Letter to the Editor

Letters to the Editor, Aug. 22

Tuesday, August 22, 2017

Quit trying to whitewash history

Editor’s note: Donna Bagar wrote the following letter in response to an opinion piece written Dave Melson, headlined “Confederate monuments not relevant in 21st century” published in the Sunday, Aug. 20, Times-Gazette.

To the Editor:

Nicely written article, except the end when you cop-out and join the spoiled brats of America. What you were feeling when you were young was Southern Pride. Don’t know what exactly changed your mind. Those monuments were put up to honor the brave men (and women) who sacrificed their lives to defend their beliefs. And for those of you who are ‘offended,’ stay home. You will be safe there. You can only look and read what you want. I believe that those who sacrificed their lives would be rolling over in their graves in offense at the sight of what fascists are doing to our once great country. I’m am filled with Southern and American pride. And I’m ‘offended’ that people like you are trying to whitewash our history. It does not change history, we are all born from our history, and learn from history. With the total removal of history will harm us all and turn the country into a great big generic mess. It offends me.

Donna Bagar


Monuments are not about hate

To the Editor:

My name is Zachary Bray, and I am writing in regard to our Confederate memorial. I am not an activist nor do I hold any political clout. I am only a high school graduate and pipe fitter, but I am very concerned about the issue I am going to speak on.

First and foremost I am a proud American citizen who served honorably in our United States Navy for eight years. I love our country so much I cannot express the love I feel with words.

On the other side of the coin I could say the exact same thing for our beloved state and its geographical location: The South. My heart swells with pride when I think of our home. The beautiful foliage of our Smoky Mountains when the leaves begin to change, or spending summer days in a canoe on the Duck, Red, or Stones River, or watching the tobacco grow and then enjoying the smell as it is fired in one of our middle Tennessee barns. I could go on and on.

Tennessee is a special place made up of special people and that is nothing new.

One hundred and fifty six years ago our state and our country engaged in a war that would last four years and claim over 600,000 American lives, more than all our wars combined. Many, many battles were fought here on our homeland. Many, many of our fellow Tennesseans died fighting to drive an invading army out of our state, and the vast majority of those men( basically boys) never owned a slave. In fact, less than 15 percent of the entire Confederate Army owned a slave. Our great great grandfathers, uncles, and cousins were not fighting the bloodiest and most costly war in our history to preserve slavery for a select few, any more than the boys from up north were fighting to end it. The Federals were fighting to preserve their union, and Johnny Rebel was fighting to repel the invader.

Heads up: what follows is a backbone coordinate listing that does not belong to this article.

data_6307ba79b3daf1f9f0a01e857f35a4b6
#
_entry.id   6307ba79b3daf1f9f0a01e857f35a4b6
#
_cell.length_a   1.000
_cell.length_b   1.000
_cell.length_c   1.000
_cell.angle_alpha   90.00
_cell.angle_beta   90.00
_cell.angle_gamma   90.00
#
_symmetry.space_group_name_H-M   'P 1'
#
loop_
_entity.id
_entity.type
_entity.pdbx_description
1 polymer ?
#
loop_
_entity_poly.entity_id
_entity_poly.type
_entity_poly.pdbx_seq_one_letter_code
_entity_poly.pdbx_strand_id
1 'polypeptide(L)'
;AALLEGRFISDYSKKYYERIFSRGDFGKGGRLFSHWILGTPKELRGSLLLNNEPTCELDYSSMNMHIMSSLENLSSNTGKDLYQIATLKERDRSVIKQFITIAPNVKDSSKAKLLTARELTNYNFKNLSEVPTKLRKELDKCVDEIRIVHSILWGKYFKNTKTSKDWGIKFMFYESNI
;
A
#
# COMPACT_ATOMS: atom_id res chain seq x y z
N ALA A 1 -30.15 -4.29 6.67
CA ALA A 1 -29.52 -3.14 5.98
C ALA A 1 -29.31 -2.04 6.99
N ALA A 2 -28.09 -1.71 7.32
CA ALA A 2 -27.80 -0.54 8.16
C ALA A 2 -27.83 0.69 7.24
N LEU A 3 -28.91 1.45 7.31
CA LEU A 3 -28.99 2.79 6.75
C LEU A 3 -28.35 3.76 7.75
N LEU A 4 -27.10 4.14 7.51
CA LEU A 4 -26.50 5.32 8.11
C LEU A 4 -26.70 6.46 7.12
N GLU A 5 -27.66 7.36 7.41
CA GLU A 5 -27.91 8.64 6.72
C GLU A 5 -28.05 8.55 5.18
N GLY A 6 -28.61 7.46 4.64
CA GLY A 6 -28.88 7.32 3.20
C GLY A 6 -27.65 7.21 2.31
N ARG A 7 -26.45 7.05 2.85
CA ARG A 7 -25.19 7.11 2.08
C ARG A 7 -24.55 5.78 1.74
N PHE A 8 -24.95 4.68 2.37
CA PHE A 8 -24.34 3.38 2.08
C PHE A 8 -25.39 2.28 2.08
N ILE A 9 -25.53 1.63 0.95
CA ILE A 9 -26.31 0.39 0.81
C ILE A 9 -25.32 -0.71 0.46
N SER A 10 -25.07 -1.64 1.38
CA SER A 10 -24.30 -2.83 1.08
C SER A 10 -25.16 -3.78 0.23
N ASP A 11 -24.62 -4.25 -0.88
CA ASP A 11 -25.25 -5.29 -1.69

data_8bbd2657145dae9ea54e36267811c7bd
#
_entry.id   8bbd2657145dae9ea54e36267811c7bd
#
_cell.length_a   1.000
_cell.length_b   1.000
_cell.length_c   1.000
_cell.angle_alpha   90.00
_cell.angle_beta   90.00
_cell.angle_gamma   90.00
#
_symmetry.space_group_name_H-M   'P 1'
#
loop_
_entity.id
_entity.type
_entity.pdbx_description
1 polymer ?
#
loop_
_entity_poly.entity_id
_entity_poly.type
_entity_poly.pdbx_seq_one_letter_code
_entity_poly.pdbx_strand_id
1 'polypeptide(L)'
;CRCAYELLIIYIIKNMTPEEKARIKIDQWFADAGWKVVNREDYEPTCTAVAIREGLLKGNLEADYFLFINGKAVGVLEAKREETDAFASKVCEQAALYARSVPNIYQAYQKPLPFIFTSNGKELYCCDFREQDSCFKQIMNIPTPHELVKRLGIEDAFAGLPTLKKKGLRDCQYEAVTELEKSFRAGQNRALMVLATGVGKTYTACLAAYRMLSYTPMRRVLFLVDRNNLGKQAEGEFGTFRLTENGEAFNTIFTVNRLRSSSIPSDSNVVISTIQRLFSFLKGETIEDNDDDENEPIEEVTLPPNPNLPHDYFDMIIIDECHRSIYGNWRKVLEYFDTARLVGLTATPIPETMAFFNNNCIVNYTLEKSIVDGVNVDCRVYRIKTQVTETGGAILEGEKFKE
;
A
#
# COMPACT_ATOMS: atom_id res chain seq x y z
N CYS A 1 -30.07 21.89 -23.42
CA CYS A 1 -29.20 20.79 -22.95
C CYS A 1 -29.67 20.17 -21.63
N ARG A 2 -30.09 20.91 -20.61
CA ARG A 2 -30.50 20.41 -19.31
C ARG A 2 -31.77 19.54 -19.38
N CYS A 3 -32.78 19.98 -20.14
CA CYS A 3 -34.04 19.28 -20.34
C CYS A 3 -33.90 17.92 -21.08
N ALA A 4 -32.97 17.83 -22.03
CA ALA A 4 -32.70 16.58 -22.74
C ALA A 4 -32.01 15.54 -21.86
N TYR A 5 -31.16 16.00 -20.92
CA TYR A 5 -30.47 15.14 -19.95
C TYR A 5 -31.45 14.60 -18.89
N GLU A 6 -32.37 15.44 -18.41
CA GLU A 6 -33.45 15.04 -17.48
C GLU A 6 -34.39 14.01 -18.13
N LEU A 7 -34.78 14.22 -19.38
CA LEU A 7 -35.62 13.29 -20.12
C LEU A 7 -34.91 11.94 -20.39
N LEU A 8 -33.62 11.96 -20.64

There were many, many causes of our war between the states. Slavery was a factor in the Southern States secession, but it was not the reason the majority of our fellow Tennesseans went off to war wearing gray. They went, and they fought, and so many died to protect what we hold so dear to our heart: Our home. The majority of Confederate Memorials here in Tennessee are not of big shot generals or politicians. They are of average everyday farmers, shopkeepers, masons, and barbers. They are memorials to our family members and fellow Tennesseans. People from the western United States do not understand. People from the northern United States do not understand. Even though it breaks my Southern heart to say so, it would appear there are a few of my fellow Tennesseans who do not understand either. These white supremacists and klansmen are not only painting our ancestors who died for Tennessee in a horrible light, but they are also doing the same disservice to anyone who respects, reveres, and memorializes our history and our family members from days past.

All we can do is continue to try and show people from outside of Tennessee and the South in general that white supremacy, bigotry, and hate is not what these memorials represent. The answer cannot be to destroy, deface and erase the sacrifices so many Tenneseans made.

Zach Bray

White House

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